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medical cannabis

Legalization and the workplace: Your questions answered!

On October 17, the federal government legalized recreational marijuana use. At the same time, Ontario’s provincial government enacted the Cannabis Act and amended related legislation. Employers are rightly concerned about the possible impacts on the workplace.

 

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Three popular articles this week on HRinfodesk

The three popular articles this week on HRinfodesk deal with the the new WSIB mandatory poster, 2019-2020 OHS workplace inspection schedule and the WSIB’s new medical cannabis policy.

 

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Arbitrator states worker’s use of medical cannabis results in “unacceptable increased safety risk”- grievance dismissed

Increased safety risk arising from cannabis impairment in the workplace can amount to undue hardship. This will likely continue to be the case until there are reliable technologies that can accurately and effectively measure impairment from cannabis.

 

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Q&A: Is an employer responsible if employee drives home while high after using prescribed marijuana?

What duty does the employer have with regard to an employee using medical marijuana during the workday and then driving home after work? What if an accident occurs?

 

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Q&A: Medical marijuana inquiry during hiring or screening process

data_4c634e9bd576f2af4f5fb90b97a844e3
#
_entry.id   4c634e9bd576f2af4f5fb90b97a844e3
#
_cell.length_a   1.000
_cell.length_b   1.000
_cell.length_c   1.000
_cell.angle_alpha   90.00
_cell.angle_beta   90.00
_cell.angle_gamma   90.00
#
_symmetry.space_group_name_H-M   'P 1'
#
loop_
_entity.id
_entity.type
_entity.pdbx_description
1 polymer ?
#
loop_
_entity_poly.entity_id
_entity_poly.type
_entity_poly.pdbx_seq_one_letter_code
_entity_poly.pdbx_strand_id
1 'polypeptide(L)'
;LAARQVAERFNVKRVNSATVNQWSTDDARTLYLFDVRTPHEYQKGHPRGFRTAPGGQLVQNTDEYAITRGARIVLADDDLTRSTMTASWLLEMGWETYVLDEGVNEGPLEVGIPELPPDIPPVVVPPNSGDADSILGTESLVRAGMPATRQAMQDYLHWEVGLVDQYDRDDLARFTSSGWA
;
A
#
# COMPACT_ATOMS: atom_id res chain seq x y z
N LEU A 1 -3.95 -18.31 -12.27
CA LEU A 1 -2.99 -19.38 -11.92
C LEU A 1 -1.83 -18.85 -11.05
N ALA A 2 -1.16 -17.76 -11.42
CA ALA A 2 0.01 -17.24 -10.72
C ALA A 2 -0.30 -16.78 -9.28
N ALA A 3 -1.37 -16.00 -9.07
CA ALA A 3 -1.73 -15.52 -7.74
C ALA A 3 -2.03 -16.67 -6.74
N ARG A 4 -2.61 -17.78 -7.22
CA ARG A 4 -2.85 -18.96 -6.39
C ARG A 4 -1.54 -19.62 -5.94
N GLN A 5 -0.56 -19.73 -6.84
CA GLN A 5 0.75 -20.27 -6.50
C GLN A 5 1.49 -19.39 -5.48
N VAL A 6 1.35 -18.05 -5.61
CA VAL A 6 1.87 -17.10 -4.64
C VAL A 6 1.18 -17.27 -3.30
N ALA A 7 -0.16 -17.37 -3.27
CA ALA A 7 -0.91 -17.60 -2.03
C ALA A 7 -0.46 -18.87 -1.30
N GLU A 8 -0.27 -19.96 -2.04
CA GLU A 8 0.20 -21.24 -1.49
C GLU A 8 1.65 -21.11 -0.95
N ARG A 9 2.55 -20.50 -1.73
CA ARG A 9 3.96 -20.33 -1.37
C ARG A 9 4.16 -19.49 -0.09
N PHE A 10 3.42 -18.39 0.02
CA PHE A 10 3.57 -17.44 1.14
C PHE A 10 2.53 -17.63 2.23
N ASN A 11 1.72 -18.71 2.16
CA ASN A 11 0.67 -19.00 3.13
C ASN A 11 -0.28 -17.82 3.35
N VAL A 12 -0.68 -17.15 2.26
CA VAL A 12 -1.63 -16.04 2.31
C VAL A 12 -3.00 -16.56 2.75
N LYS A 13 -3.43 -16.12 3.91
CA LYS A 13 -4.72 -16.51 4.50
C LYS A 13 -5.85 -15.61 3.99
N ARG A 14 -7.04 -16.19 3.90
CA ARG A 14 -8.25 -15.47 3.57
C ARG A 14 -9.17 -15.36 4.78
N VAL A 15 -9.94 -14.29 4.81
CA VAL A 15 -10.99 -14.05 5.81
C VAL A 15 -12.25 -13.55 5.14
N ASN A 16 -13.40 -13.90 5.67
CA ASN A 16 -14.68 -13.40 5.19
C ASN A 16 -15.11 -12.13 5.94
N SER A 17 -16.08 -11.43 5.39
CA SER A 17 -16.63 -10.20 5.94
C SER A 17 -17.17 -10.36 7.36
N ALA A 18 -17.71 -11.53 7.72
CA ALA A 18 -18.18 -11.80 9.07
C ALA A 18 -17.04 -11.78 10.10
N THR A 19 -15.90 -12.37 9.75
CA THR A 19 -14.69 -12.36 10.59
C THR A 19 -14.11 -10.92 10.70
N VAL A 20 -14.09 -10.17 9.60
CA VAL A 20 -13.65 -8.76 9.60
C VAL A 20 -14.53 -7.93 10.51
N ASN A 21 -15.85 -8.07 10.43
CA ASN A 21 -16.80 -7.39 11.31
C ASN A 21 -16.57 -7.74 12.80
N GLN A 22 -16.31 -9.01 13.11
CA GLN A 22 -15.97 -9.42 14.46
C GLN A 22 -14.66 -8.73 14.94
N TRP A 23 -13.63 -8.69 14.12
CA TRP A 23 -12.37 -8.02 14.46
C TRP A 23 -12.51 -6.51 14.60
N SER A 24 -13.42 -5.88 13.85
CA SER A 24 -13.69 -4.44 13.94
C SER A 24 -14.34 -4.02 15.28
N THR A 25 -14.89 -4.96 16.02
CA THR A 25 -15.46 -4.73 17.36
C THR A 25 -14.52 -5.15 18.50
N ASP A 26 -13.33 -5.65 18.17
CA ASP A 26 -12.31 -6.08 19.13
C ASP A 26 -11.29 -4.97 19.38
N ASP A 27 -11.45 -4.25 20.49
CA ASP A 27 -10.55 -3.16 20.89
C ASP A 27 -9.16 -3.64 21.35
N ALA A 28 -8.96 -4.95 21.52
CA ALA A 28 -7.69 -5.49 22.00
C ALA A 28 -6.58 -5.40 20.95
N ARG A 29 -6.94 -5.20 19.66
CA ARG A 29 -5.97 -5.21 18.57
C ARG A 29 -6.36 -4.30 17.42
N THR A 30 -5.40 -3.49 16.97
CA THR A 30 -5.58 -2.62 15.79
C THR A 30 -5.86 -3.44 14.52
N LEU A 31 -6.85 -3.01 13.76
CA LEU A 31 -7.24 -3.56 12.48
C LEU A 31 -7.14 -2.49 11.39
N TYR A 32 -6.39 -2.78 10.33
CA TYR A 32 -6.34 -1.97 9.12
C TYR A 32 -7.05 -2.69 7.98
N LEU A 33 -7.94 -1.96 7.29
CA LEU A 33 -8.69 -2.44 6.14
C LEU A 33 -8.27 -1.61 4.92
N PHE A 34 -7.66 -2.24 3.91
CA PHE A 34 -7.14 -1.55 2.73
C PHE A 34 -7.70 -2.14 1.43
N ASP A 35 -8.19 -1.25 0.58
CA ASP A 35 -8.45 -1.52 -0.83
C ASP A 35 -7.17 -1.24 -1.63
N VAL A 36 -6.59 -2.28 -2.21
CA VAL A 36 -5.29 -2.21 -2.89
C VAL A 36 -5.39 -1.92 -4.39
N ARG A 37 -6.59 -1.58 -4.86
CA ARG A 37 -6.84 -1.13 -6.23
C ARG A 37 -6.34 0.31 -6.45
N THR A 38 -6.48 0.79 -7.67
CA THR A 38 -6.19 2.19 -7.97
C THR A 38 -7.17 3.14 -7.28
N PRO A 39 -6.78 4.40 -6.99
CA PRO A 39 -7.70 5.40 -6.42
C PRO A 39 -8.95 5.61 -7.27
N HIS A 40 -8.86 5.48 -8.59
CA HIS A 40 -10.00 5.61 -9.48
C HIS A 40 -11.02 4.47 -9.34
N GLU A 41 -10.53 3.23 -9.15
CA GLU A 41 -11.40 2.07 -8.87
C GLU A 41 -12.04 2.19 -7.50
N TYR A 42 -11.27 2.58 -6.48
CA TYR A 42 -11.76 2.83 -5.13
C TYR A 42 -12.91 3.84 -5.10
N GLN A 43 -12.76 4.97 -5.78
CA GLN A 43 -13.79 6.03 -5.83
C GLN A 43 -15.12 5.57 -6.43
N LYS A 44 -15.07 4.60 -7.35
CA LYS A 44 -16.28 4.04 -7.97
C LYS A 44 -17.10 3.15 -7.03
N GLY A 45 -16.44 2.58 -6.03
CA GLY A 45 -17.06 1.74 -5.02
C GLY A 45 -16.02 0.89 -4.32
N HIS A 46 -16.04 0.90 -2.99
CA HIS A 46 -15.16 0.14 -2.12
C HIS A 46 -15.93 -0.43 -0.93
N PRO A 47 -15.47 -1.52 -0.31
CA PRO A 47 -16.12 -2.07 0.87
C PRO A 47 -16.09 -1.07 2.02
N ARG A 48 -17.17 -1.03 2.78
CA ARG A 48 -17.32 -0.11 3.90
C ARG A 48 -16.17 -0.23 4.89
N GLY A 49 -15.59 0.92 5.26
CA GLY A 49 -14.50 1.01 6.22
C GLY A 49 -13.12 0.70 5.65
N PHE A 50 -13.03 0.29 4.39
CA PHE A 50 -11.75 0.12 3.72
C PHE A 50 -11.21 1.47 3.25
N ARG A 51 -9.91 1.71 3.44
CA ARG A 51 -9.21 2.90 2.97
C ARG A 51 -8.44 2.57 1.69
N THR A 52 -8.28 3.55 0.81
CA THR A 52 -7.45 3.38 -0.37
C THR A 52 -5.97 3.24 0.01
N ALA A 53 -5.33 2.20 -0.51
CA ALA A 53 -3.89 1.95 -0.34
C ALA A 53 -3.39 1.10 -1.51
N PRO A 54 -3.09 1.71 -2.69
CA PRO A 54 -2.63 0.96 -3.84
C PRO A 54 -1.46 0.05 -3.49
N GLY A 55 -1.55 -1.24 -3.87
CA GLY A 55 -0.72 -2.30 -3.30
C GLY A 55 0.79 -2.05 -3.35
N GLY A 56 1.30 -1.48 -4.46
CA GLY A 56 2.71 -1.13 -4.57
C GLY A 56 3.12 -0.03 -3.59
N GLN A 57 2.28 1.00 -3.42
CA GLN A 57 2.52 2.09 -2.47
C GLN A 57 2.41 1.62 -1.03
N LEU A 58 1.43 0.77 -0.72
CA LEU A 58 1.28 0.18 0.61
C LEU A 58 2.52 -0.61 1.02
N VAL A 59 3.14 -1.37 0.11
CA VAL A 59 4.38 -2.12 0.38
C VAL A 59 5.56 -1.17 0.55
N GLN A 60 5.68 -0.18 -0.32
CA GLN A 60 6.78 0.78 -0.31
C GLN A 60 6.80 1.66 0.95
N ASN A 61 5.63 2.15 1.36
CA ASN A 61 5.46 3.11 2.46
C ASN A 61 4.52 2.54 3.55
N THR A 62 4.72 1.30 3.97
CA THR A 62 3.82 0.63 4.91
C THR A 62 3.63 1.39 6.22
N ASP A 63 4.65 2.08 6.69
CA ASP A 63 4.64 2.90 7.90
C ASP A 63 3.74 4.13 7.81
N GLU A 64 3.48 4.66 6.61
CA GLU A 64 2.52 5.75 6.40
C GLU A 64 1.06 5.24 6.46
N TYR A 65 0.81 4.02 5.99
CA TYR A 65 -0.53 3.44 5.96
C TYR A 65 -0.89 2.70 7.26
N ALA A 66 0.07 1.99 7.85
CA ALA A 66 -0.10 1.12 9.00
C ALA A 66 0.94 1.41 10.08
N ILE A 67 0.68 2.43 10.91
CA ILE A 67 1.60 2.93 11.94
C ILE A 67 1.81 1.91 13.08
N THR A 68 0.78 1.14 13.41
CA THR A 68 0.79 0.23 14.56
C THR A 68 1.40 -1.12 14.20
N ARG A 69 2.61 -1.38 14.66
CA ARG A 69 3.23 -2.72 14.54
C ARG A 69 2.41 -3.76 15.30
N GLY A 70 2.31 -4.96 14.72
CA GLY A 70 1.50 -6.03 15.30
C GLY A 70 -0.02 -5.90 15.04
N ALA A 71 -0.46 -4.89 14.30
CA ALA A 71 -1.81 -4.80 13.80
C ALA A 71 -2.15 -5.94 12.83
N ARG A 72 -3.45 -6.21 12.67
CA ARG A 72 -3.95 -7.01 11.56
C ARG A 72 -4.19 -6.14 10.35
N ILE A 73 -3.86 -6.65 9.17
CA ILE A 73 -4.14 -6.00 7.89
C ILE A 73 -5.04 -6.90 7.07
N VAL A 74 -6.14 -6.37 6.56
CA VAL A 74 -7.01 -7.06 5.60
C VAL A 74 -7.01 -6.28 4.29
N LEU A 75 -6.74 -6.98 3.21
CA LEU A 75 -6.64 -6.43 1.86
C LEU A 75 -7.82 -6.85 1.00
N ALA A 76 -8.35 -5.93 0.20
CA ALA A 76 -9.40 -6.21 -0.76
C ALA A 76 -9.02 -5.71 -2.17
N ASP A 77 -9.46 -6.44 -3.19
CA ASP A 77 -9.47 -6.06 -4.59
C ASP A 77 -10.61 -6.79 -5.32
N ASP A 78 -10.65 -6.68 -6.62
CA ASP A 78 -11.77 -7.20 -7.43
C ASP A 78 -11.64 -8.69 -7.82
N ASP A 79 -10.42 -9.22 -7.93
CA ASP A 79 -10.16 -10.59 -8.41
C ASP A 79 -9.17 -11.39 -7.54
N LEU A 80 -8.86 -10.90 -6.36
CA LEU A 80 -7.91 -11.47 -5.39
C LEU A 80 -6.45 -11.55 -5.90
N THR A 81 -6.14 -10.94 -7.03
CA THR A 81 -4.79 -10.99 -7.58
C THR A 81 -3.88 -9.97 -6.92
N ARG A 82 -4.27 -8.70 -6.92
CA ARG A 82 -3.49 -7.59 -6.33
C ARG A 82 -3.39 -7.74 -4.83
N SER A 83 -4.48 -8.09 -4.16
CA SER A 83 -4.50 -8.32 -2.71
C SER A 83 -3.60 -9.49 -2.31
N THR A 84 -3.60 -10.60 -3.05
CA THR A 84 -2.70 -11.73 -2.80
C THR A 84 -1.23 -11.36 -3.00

Can we ask during the hiring and screening process if a potential employee is using medical marijuana for a position that requires driving or that is a safety sensitive position?

 

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Accommodation of medical marijuana

The right to accommodation, and the widespread acceptance of medical marijuana, does not mean that employees have a right to use marijuana at work. Safety considerations will be taken into account and although zero tolerance policies will not be automatically enforced, they will be enforced when appropriate.

 

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Medical marijuana acceptable medical expense

Canada legalizes marijuana

The Canadian Medical Cannabis Industry Association (CMCIA) announced that the Canada Revenue Agency, in a letter dated August 24, 2015, officially confirmed that medical cannabis purchased by an individual from a licensed producer under Health Canada’s Marihuana for Medical Purposes Regulations (MMPR) would be an allowable medical expense under the Income Tax Act.

 

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